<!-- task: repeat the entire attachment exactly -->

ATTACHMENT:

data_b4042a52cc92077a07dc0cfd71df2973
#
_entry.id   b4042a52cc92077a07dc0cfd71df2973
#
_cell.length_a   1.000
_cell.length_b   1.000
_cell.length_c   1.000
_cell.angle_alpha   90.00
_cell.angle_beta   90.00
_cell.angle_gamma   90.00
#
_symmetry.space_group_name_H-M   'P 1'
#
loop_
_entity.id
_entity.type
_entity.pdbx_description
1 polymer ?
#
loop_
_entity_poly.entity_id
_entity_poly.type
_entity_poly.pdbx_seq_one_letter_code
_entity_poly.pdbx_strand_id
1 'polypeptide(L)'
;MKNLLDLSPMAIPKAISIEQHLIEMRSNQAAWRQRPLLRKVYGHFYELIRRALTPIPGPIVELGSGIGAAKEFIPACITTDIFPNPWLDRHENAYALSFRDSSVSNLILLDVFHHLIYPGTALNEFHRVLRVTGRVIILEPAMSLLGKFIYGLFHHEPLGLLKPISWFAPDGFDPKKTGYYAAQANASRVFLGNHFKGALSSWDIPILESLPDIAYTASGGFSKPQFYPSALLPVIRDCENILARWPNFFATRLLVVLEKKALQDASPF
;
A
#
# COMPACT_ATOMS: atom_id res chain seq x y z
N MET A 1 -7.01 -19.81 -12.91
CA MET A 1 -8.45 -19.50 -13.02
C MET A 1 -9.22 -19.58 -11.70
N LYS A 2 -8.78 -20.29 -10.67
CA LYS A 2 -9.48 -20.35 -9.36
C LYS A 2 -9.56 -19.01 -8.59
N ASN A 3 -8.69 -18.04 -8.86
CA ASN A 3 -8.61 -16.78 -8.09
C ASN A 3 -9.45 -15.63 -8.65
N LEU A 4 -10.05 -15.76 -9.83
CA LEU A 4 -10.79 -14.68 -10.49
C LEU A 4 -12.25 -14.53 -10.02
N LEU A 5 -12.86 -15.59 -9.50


data_b4042a52cc92077a07dc0cfd71df2973
#
_entry.id   b4042a52cc92077a07dc0cfd71df2973
#
_cell.length_a   1.000
_cell.length_b   1.000
_cell.length_c   1.000
_cell.angle_alpha   90.00
_cell.angle_beta   90.00
_cell.angle_gamma   90.00
#
_symmetry.space_group_name_H-M   'P 1'
#
loop_
_entity.id
_entity.type
_entity.pdbx_description
1 polymer ?
#
loop_
_entity_poly.entity_id
_entity_poly.type
_entity_poly.pdbx_seq_one_letter_code
_entity_poly.pdbx_strand_id
1 'polypeptide(L)'
;MKNLLDLSPMAIPKAISIEQHLIEMRSNQAAWRQRPLLRKVYGHFYELIRRALTPIPGPIVELGSGIGAAKEFIPACITTDIFPNPWLDRHENAYALSFRDSSVSNLILLDVFHHLIYPGTALNEFHRVLRVTGRVIILEPAMSLLGKFIYGLFHHEPLGLLKPISWFAPDGFDPKKTGYYAAQANASRVFLGNHFKGALSSWDIPILESLPDIAYTASGGFSKPQFYPSALLPVIRDCENILARWPNFFATRLLVVLEKKALQDASPF
;
A
#
# COMPACT_ATOMS: atom_id res chain seq x y z
N MET A 1 -7.01 -19.81 -12.91
CA MET A 1 -8.45 -19.50 -13.02
C MET A 1 -9.22 -19.58 -11.70
N LYS A 2 -8.78 -20.29 -10.67
CA LYS A 2 -9.48 -20.35 -9.36
C LYS A 2 -9.56 -19.01 -8.59
N ASN A 3 -8.69 -18.04 -8.86
CA ASN A 3 -8.61 -16.78 -8.09
C ASN A 3 -9.45 -15.63 -8.65
N LEU A 4 -10.05 -15.76 -9.83
CA LEU A 4 -10.79 -14.68 -10.49
C LEU A 4 -12.25 -14.53 -10.02
N LEU A 5 -12.86 -15.59 -9.50